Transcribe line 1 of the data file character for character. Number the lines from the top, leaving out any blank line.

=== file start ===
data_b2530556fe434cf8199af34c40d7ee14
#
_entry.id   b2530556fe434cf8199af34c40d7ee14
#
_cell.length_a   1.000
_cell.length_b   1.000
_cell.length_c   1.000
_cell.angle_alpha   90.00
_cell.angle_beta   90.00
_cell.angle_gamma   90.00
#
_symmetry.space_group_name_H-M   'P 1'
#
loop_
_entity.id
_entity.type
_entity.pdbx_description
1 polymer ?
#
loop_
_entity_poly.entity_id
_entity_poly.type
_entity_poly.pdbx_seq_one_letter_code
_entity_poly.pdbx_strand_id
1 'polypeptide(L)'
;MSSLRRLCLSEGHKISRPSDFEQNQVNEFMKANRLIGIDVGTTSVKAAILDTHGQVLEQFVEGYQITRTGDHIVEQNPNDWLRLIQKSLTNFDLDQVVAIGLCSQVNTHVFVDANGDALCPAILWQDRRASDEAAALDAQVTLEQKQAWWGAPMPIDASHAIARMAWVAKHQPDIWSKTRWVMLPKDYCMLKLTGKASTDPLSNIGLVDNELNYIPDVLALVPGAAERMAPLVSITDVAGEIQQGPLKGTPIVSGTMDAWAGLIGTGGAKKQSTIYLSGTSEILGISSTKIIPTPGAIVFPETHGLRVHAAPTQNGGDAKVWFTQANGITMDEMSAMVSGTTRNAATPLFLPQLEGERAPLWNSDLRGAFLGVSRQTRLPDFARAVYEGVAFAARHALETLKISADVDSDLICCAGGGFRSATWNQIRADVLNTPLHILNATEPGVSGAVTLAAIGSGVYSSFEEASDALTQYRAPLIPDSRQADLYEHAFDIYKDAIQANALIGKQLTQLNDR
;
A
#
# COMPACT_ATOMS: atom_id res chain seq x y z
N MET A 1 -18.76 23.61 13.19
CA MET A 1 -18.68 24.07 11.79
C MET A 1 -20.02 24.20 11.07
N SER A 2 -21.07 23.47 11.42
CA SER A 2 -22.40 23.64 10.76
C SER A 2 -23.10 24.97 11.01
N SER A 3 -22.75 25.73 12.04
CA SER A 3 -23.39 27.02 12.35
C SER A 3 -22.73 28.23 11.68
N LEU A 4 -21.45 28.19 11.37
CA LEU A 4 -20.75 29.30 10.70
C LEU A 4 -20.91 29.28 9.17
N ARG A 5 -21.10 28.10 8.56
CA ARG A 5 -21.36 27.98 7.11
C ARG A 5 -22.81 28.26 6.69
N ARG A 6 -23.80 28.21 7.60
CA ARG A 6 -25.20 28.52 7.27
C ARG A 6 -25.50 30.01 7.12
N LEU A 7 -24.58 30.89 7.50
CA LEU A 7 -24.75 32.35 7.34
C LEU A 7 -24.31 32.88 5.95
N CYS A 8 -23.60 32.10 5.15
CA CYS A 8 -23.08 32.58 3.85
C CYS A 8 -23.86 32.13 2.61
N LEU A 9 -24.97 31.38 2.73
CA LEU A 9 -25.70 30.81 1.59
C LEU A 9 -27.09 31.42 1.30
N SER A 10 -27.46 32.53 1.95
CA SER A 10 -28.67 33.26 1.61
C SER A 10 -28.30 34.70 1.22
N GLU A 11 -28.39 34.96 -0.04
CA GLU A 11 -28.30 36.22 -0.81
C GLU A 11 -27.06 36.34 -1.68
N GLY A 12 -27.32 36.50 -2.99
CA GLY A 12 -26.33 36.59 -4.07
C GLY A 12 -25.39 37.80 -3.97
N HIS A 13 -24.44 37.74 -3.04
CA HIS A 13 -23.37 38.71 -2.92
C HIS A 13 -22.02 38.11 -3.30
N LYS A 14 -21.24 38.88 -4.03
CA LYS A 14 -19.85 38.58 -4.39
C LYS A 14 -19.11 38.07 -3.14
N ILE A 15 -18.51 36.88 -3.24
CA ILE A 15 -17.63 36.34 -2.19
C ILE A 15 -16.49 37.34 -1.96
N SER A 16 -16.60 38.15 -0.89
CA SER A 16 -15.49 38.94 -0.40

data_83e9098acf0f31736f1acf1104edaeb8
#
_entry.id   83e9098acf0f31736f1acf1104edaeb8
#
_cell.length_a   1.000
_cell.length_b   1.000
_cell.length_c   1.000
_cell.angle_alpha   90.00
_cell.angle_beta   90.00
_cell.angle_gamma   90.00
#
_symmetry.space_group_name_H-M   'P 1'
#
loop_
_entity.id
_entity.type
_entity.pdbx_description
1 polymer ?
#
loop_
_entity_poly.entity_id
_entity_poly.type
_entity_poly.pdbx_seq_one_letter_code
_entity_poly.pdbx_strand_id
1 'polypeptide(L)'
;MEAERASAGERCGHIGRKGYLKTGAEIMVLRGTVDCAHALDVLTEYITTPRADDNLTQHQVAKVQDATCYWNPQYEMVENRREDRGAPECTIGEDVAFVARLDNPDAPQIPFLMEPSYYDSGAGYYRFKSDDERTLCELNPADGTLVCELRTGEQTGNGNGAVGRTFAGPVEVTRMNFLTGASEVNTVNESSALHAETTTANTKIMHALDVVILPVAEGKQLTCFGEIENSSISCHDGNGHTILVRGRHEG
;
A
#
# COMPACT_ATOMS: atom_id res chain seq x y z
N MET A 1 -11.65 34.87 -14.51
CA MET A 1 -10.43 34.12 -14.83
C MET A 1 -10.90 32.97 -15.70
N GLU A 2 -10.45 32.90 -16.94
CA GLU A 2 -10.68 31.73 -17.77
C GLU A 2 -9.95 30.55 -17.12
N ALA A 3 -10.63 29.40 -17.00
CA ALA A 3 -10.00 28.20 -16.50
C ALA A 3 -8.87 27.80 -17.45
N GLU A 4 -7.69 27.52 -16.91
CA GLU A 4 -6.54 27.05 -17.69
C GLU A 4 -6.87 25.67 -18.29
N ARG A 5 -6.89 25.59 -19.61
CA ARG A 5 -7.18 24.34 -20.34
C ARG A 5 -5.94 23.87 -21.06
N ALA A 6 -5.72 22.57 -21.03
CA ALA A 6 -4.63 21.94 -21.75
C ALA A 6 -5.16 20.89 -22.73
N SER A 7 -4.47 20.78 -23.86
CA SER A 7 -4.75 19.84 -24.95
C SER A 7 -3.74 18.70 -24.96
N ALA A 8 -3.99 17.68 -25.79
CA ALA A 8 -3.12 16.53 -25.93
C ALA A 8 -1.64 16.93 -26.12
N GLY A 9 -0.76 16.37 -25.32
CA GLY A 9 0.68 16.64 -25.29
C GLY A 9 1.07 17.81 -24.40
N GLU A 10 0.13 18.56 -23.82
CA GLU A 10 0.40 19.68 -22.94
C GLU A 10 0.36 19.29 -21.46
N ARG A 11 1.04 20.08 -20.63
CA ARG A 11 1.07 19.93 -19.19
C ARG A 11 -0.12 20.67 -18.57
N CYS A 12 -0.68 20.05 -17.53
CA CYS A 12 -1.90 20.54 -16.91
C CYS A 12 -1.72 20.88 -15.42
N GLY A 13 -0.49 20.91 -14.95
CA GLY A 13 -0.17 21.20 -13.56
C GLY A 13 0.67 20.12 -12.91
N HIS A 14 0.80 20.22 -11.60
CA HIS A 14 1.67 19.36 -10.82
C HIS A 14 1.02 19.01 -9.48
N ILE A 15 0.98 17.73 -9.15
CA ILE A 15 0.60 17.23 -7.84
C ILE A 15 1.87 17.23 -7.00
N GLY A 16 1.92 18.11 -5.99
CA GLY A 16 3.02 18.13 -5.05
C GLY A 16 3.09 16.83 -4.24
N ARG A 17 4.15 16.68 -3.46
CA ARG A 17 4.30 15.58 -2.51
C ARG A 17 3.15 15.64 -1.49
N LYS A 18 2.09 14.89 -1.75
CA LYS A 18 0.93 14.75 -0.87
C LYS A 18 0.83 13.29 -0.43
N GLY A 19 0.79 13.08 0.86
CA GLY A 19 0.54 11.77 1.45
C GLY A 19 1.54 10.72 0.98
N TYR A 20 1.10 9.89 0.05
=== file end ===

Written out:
data_b2530556fe434cf8199af34c40d7ee14